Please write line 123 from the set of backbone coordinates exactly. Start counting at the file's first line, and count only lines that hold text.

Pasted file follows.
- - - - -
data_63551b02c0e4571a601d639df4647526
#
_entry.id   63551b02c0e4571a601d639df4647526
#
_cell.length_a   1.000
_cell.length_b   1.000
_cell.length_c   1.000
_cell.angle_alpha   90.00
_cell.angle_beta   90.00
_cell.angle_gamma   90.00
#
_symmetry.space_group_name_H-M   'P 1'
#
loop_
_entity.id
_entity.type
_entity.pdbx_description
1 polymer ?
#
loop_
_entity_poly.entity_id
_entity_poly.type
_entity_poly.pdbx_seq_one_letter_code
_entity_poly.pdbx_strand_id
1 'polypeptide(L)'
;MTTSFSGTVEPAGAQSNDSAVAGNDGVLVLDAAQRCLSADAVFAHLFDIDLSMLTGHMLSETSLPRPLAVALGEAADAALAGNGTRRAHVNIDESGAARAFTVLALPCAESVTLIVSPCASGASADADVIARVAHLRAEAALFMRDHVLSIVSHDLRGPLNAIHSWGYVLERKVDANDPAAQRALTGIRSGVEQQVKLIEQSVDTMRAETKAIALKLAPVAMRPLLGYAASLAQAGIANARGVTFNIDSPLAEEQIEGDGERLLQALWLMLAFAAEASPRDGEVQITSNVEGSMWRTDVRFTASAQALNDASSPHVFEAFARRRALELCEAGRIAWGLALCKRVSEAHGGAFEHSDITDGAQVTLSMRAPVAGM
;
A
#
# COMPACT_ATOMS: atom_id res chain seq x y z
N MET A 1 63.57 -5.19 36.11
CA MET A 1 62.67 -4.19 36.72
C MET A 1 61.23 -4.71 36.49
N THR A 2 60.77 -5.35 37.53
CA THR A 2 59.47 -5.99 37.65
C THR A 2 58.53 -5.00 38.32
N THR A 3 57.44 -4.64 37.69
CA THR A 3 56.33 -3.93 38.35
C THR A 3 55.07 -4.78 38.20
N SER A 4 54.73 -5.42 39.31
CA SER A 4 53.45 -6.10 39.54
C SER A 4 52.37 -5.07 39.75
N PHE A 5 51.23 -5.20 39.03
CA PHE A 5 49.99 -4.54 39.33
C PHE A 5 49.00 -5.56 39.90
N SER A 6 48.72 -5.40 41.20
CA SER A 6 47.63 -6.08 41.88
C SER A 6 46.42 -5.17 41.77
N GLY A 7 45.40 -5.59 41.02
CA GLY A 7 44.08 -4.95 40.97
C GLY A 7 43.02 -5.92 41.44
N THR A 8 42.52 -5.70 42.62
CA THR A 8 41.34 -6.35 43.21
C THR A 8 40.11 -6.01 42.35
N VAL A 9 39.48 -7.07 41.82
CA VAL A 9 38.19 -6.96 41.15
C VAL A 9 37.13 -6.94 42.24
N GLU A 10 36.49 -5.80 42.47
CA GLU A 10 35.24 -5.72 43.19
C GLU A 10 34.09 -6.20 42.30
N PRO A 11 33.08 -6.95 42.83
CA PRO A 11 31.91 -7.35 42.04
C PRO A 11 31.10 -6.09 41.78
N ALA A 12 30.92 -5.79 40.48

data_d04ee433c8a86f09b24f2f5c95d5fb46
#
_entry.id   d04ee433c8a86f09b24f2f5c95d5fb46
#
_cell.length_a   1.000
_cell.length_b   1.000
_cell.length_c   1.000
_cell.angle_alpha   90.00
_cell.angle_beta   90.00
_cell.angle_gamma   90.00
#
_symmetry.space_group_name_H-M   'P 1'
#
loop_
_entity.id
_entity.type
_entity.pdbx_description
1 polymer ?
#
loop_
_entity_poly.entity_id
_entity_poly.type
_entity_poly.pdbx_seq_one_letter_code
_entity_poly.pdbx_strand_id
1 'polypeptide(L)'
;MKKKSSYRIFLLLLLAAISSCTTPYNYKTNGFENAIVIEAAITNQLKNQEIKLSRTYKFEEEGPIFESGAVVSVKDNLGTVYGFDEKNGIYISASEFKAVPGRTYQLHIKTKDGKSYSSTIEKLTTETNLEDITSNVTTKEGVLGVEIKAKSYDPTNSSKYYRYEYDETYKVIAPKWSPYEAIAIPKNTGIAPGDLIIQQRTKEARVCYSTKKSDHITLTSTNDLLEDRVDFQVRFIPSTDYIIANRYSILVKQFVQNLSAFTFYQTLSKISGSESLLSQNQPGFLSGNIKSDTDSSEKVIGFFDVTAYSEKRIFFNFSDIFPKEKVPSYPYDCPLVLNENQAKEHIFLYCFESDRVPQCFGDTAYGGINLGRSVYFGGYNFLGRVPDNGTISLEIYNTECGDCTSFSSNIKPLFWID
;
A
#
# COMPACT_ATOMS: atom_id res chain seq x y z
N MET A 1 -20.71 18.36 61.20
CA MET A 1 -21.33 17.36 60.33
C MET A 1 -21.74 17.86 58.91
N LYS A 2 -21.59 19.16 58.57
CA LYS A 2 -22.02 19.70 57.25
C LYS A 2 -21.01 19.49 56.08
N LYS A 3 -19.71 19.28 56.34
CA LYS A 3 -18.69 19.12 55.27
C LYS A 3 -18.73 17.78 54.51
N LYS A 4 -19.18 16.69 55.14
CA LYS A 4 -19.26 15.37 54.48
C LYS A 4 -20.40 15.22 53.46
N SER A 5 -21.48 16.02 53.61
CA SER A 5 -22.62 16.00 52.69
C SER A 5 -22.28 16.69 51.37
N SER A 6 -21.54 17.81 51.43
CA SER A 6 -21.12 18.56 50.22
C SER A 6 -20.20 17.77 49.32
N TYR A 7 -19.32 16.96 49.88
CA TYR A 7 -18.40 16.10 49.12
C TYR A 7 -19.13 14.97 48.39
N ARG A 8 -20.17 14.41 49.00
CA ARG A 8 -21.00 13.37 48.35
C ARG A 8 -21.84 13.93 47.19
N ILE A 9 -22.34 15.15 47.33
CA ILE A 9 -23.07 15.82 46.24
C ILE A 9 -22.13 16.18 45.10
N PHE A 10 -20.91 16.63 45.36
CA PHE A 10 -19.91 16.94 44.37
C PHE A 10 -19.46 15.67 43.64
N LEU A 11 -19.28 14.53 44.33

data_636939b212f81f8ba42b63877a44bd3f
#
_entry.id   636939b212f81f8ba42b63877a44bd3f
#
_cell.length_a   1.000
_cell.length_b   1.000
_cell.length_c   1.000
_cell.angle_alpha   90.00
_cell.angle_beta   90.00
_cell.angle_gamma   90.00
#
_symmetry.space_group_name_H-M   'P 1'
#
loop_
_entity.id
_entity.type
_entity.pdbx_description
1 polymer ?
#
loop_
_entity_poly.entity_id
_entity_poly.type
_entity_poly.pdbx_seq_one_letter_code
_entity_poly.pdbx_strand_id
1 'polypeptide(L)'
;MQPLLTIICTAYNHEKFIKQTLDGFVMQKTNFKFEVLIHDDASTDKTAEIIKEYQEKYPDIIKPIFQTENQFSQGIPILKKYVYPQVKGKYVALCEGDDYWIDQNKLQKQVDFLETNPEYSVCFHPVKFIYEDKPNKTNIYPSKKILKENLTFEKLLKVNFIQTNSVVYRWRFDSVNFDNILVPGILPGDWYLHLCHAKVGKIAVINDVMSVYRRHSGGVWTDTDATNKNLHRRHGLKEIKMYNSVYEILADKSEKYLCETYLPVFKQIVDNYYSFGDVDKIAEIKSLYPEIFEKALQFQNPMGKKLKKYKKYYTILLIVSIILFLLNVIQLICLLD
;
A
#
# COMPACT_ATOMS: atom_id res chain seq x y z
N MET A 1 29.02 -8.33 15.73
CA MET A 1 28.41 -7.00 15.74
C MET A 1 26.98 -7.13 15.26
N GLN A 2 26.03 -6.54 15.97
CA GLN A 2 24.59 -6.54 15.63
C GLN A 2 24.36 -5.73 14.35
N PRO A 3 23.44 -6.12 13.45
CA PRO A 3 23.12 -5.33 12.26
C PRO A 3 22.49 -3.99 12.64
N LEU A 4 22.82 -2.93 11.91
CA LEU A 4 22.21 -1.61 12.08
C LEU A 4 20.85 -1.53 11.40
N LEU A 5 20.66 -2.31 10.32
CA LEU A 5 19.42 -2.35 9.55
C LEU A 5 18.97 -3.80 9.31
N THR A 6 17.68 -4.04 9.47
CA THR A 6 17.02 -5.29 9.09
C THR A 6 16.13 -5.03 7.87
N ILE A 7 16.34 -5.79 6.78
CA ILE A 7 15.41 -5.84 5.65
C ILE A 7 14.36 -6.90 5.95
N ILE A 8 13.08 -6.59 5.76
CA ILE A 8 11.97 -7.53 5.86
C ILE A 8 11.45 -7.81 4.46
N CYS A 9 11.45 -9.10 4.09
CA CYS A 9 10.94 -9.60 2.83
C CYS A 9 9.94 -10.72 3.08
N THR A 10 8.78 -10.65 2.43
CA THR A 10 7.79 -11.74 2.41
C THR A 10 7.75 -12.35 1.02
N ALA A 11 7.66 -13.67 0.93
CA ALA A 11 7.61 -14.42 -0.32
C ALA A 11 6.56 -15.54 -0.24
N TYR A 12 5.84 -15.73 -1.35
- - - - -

CA PHE A 10 -19.91 16.94 44.37